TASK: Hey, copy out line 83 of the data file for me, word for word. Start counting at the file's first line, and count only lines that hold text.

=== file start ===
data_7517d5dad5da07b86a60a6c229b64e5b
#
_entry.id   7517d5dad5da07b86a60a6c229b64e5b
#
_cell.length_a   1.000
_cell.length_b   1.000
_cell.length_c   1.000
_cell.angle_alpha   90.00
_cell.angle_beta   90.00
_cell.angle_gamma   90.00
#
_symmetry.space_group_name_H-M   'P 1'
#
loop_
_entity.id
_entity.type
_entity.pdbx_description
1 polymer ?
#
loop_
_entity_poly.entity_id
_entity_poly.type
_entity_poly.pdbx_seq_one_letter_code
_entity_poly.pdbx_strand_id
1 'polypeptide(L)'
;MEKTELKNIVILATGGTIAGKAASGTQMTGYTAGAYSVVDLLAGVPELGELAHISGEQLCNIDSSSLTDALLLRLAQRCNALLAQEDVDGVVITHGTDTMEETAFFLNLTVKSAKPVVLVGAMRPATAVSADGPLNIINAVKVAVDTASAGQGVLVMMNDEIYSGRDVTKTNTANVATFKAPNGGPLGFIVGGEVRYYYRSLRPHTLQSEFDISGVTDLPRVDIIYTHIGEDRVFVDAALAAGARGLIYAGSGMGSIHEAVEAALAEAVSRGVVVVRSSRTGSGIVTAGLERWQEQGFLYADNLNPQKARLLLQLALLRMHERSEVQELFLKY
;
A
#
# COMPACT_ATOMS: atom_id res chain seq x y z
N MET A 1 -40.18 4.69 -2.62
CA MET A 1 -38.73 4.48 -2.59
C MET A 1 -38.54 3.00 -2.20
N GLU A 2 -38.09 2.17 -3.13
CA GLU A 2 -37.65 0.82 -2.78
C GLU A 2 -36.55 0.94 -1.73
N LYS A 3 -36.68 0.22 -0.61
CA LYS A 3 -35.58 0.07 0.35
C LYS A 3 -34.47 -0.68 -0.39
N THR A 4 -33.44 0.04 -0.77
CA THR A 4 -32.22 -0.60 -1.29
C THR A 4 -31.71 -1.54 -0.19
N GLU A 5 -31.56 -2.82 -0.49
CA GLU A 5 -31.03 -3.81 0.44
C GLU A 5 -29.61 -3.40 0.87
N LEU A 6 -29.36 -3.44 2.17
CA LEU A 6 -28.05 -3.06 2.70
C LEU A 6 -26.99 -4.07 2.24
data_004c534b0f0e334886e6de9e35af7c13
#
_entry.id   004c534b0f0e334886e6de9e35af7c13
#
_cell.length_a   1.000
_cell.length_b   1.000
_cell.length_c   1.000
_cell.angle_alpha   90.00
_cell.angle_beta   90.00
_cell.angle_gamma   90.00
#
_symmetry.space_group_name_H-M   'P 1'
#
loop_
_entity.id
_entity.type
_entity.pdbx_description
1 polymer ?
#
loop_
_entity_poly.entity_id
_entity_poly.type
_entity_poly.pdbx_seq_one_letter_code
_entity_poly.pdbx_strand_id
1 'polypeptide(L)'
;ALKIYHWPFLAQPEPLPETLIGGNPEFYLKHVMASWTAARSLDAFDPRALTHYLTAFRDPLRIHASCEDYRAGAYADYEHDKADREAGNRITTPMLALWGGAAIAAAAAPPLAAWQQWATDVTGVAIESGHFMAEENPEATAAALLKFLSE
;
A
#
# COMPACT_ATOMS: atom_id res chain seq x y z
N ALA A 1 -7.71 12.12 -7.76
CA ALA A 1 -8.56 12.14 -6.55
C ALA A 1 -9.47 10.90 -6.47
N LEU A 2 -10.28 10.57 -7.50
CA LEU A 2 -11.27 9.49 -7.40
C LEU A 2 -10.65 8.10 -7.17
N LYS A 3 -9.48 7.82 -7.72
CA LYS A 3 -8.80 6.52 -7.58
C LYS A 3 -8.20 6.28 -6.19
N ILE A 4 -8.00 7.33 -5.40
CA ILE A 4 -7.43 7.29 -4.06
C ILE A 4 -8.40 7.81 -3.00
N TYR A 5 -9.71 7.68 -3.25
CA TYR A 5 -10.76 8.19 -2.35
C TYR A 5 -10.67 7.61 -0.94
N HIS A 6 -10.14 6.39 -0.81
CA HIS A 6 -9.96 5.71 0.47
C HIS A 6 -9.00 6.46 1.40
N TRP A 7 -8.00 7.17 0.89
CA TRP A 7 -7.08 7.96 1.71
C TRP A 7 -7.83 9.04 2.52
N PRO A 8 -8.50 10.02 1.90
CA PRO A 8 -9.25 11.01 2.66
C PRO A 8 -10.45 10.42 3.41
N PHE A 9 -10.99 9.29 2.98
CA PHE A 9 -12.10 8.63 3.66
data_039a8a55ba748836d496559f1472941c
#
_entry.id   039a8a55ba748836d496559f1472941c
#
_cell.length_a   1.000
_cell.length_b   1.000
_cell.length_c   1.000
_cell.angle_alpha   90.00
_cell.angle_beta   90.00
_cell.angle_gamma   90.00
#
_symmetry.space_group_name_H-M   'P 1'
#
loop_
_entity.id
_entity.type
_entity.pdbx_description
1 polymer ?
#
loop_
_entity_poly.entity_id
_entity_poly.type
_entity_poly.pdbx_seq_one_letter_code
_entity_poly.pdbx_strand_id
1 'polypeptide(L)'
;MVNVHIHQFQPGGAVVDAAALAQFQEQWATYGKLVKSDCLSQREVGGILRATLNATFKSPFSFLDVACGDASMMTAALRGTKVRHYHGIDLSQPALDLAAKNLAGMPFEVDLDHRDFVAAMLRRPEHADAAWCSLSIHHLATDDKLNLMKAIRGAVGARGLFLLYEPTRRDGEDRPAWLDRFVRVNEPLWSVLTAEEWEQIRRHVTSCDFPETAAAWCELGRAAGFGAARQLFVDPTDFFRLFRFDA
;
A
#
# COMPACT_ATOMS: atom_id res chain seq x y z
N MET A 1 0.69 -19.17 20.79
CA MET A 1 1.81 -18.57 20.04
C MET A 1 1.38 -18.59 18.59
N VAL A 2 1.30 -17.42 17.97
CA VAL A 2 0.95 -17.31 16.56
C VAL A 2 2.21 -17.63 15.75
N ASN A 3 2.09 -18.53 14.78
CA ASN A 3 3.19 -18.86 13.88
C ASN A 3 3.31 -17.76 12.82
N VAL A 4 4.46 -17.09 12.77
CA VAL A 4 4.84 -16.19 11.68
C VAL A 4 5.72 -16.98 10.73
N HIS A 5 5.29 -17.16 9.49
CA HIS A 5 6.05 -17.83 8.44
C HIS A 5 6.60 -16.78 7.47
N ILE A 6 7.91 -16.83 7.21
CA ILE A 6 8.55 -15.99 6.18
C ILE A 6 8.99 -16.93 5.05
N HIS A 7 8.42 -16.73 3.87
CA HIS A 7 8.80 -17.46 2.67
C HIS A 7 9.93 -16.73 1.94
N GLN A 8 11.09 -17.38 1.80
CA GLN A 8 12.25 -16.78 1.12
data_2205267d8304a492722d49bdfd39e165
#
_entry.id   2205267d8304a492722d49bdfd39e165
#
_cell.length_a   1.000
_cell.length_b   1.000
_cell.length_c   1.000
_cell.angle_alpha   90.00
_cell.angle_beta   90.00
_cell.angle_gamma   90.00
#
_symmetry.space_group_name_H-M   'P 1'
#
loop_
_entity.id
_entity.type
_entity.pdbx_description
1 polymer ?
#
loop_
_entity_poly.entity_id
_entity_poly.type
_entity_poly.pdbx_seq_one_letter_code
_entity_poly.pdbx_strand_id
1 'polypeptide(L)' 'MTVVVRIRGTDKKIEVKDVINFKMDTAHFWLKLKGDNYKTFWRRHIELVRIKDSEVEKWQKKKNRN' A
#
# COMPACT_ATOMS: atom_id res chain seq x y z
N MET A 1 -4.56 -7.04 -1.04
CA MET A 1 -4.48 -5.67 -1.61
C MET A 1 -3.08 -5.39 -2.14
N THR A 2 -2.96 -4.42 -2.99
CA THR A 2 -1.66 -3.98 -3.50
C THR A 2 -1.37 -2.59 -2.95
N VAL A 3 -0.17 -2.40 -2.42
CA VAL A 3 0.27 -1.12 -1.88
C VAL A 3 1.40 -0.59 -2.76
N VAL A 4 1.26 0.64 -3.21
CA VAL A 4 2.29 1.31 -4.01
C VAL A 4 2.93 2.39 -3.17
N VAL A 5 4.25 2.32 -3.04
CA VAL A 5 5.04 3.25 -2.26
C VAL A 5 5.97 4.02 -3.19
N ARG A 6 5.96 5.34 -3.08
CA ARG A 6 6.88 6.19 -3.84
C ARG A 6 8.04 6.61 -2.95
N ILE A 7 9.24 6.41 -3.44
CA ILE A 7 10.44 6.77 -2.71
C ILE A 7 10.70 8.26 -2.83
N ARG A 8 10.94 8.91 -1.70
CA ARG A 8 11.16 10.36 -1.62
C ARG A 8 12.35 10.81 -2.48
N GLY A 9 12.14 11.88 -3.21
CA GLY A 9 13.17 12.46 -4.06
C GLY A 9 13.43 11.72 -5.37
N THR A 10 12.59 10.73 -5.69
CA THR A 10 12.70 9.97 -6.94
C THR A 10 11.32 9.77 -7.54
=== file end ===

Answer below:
CA LEU A 2 -11.27 9.49 -7.40